Leica M Typ 240: Part 3 (pixels)
Above: 35mm Summilux ASPH (non-FLE), wide-open
***Note: click on pictures to enlarge
You’re going to lose your religious beliefs. There is a lot of talk about “rendering” and something special with the M9 and its CCD. When these people use an M long enough (and it does not take that long), they will wonder why they tolerated the Atari-age eletronics or the low-light performance (or lack thereof).
Challenges to image quality
The fact is that the Leica M’s 24mp is verging on the usable resolution of a 6×4.5 negative at ISO 400 and above. With no antialiasing filter and a new pixel well solution, it actually presents fairly stunning results. The catch, sadly is that three things hold back the camera.
a. Limits in the lenses. One limitation is older lenses (i.e., those before the late 1990s). Though charming in contrast and focus characteristics, they resolve less than the sensor can. And where they have uncorrected spherical aberration, they exhibit very obvious focus shift. This makes the extra resolution over the M9 (15% linear in each dimension) seem a fairly marginal proposition. The concept that comes to mind, though not completely apposite, is empty magnification in microscopy. You can multiply the pixels as much as you want – but in the end, the lens is not delivering enough information to make use of them. This is part of the problem with the D800E (and soon-to-be Sony A7r)
b. The human factor. The other problem is poor technique. With high pixel density, errors like poor focusing and camera shake are more apparent. Lenses of 90mm and up are difficult to use with the M’s rangefinder. They are already challenged because they are in the range where an SLR (or an EVF) does better with focusing. But the killer is camera shake. A good rule of thumb with the M is to set a shutter speed that is at least double the reciprocal of the lens length. A low-speed threshold of 1/125 second for Auto ISO is advisable.
c. Moiré. The new system uses considerably less aggressive moiré removal than the M8 and M9. As a result, the smallest resolvable details in shots (like the texture of bricks, for example) may pick up a little moiré sparkle. This is the downside of the clamoring to eliminate antialiasing filters.
The thing about having a very high resolution sensor is that it allows you to throw away data to get a better result. And it is fairly well documented that a large image downsampled to a smaller size is typically better than a small image that started that size. This is why you lose nothing with old lenses when going to 24mp. It also enables pretty spectacular high-ISO peformance.
The short of it is that the M crushes the M8 and M9 in high-ISO performance. There is plenty of quantification available on the interwebs, but here are the key things I have noted are:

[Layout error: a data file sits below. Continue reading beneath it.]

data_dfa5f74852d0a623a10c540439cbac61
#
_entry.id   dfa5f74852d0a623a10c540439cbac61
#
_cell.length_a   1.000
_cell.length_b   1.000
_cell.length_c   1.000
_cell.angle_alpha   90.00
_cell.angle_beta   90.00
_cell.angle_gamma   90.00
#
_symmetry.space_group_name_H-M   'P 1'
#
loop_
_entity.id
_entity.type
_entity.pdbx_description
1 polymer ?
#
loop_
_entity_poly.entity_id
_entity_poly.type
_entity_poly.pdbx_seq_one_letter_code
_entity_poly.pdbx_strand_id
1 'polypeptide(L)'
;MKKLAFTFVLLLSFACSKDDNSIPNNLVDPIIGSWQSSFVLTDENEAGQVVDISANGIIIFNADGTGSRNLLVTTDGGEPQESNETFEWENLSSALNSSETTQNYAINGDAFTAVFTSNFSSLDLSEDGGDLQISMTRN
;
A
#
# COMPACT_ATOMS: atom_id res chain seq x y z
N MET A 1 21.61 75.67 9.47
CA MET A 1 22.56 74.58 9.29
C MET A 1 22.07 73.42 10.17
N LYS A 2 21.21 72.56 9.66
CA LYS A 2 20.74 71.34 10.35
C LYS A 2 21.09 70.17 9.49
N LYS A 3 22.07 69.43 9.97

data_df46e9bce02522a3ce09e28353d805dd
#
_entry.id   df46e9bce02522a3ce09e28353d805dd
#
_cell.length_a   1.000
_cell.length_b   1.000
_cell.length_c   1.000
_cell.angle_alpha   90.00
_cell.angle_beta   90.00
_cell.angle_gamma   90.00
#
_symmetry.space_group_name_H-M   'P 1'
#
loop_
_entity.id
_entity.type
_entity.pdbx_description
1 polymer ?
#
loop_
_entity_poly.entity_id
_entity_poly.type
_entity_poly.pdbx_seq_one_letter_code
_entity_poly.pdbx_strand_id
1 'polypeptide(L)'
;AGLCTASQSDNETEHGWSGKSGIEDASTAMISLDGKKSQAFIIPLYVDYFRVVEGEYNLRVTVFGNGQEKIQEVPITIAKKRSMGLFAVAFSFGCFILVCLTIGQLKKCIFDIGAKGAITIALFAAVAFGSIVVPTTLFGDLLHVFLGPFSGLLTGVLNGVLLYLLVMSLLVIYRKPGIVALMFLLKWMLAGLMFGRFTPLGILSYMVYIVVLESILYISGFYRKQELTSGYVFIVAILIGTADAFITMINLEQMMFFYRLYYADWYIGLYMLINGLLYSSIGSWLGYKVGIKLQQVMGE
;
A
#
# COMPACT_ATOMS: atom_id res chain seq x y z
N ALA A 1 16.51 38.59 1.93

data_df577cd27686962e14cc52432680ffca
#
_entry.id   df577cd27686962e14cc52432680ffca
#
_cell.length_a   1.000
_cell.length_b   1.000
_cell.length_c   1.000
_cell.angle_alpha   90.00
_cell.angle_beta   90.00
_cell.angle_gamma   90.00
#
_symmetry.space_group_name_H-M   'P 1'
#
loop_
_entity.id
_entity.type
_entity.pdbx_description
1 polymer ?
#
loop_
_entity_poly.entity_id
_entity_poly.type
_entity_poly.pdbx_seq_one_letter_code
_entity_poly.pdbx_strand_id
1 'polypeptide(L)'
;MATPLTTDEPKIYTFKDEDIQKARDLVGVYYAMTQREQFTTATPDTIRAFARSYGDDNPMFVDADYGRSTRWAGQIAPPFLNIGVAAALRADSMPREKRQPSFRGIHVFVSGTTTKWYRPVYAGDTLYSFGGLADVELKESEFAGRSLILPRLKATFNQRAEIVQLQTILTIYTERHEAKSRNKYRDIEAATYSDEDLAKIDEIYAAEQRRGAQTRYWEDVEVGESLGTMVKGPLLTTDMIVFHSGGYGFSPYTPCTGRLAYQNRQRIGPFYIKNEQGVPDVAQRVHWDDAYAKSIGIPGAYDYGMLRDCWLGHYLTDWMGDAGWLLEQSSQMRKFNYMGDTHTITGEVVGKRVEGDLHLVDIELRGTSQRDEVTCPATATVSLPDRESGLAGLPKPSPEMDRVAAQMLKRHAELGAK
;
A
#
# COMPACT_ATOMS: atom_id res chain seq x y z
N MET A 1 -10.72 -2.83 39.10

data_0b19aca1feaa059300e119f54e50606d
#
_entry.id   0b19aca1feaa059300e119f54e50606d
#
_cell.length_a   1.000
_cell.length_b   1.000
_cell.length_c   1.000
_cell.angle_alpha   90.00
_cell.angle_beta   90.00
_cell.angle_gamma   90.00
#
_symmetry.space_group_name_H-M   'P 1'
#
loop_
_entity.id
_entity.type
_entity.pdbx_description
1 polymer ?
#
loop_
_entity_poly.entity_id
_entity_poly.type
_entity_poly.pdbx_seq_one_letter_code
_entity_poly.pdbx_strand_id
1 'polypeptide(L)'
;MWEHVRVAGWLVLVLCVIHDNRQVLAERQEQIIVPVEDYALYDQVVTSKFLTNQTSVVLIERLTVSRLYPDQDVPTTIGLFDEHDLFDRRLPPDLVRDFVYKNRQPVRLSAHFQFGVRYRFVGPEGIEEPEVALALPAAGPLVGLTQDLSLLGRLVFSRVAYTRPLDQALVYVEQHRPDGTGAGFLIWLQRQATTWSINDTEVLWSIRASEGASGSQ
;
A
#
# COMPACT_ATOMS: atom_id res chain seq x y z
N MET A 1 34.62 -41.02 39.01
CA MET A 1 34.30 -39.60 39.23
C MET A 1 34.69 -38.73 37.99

- High-ISO (≤2500) is almost exactly the same as the D700 – except that you have twice as many pixels in play.
- ISO 3200 is completely usable, but dynamic range starts taking a beating. At a pixel level, it is still comparable to a Fuji X-Pro 1.
- ISO 6400 has regular pattern noise but is no worse than Tri-X pan film in b/w; no worse than scanned 400 color film.
If you want some concrete information on the last point, here is an example from where I accidentally shot a picture in broad daylight at ISO 6400 with an SF-58 flash. It’s a small miracle this worked at all, but here is the Tri-X detail at 4 stops more sensitive (and this is straight out of LR, with no attempt to fix the noise):
As with all other cameras, the lower the color temperature (i.e., incandescent light), the more noisy high ISOs become. This is due in part to the fact that auto white balance is trying to raise a blue channel that is at the noise limit.
Auto ISO weirdness
The fact that Auto-ISO doesn’t work for manual shutter speeds is well documented. As is the fact that your choices are either to go with the reciprocal of the focal length (if a lens is coded or selected) or an arbitrary shutter speed limit. One wrinkle that is not documented is what happens with flash. When the flash (whether Leica or Nikon-style) tells the camera it is ready, the ISO changes to the last value set in manual mode. To get to the picture above, I had previously used the 6400 speed to shoot at night. Taking a fill-flash shot during the day caused the ISO to change from auto to 6400. If you plan to use fill, I would recommend taking a couple of shots at ISO 800 in manual shutter speed mode to use that speed.
As against the M8/M9
The M is thoroughly modern in its sensor performance, whether measured as a function of resolving power or low-light performance. The move to CMOS, though lamented by the hard core of M9 users, has produced no measurable change in “rendering” and has increased low-light performance at least a couple of stops (and the collateral effect is to allow video). Not bad.
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